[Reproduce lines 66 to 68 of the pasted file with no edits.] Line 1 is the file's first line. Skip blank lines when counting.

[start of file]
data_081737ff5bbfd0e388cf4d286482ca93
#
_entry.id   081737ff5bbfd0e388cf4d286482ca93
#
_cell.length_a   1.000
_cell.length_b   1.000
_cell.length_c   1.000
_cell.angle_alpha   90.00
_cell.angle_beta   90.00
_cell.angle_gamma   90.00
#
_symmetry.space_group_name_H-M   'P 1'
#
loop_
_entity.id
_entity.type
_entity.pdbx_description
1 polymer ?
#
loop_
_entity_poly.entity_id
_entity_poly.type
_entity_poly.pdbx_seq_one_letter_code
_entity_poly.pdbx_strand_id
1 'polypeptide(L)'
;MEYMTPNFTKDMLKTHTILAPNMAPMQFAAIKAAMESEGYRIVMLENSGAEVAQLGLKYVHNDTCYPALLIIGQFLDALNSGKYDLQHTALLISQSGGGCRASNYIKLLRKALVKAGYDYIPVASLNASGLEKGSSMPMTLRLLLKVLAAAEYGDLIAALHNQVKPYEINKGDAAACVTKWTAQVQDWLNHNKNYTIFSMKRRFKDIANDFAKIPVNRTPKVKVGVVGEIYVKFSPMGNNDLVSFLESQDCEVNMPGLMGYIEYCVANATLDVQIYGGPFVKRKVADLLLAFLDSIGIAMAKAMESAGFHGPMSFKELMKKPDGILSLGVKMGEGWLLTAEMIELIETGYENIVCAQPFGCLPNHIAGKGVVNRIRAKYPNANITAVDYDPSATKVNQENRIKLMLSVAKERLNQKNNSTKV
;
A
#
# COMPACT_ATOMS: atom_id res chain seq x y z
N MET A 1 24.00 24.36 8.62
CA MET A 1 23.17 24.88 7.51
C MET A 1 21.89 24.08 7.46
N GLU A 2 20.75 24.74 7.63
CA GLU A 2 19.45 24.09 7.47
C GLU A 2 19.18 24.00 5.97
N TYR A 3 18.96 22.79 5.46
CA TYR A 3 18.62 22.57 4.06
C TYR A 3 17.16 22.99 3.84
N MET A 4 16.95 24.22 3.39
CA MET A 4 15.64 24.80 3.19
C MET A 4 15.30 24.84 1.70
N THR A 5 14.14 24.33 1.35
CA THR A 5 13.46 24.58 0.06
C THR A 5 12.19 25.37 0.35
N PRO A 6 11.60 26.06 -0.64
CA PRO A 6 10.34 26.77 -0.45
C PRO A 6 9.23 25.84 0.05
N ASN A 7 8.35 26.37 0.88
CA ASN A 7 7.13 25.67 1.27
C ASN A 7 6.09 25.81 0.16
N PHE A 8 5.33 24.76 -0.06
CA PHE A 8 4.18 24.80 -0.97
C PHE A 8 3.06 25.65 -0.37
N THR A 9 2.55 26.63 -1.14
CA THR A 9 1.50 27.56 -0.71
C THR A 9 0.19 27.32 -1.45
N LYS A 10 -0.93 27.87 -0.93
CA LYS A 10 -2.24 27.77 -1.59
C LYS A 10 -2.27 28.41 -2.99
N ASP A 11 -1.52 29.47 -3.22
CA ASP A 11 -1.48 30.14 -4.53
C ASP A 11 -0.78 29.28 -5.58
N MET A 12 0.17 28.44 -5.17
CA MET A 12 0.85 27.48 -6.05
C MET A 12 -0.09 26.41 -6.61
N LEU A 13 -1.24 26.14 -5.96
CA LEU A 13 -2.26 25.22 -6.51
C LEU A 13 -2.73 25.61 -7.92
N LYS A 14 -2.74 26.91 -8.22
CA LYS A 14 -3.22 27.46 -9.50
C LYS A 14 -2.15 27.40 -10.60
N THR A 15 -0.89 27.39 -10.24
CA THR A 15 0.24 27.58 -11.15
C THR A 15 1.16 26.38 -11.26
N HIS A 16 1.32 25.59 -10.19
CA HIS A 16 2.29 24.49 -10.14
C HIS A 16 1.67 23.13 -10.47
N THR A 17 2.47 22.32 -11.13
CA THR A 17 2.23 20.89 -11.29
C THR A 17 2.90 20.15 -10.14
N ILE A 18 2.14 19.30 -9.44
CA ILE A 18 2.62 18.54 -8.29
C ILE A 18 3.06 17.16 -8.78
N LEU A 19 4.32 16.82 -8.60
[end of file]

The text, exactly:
C MET A 12 -0.09 26.41 -6.61
N LEU A 13 -1.24 26.14 -5.96
CA LEU A 13 -2.26 25.22 -6.51